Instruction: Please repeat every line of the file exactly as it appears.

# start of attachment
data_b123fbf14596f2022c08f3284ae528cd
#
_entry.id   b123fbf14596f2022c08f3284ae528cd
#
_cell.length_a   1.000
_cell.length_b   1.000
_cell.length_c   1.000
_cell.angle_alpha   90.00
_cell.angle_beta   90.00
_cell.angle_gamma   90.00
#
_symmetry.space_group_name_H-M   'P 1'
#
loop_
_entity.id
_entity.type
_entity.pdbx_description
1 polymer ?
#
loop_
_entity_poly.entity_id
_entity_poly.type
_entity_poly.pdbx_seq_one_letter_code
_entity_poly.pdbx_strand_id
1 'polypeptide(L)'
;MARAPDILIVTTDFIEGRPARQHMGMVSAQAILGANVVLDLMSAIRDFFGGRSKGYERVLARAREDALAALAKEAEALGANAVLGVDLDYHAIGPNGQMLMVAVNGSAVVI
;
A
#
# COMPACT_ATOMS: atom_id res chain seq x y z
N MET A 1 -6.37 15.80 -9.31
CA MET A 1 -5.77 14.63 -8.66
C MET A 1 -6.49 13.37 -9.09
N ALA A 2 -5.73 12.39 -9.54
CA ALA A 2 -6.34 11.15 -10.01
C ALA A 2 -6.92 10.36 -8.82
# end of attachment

data_b123fbf14596f2022c08f3284ae528cd
#
_entry.id   b123fbf14596f2022c08f3284ae528cd
#
_cell.length_a   1.000
_cell.length_b   1.000
_cell.length_c   1.000
_cell.angle_alpha   90.00
_cell.angle_beta   90.00
_cell.angle_gamma   90.00
#
_symmetry.space_group_name_H-M   'P 1'
#
loop_
_entity.id
_entity.type
_entity.pdbx_description
1 polymer ?
#
loop_
_entity_poly.entity_id
_entity_poly.type
_entity_poly.pdbx_seq_one_letter_code
_entity_poly.pdbx_strand_id
1 'polypeptide(L)'
;MARAPDILIVTTDFIEGRPARQHMGMVSAQAILGANVVLDLMSAIRDFFGGRSKGYERVLARAREDALAALAKEAEALGANAVLGVDLDYHAIGPNGQMLMVAVNGSAVVI
;
A
#
# COMPACT_ATOMS: atom_id res chain seq x y z
N MET A 1 -6.37 15.80 -9.31
CA MET A 1 -5.77 14.63 -8.66
C MET A 1 -6.49 13.37 -9.09
N ALA A 2 -5.73 12.39 -9.54
CA ALA A 2 -6.34 11.15 -10.01
C ALA A 2 -6.92 10.36 -8.82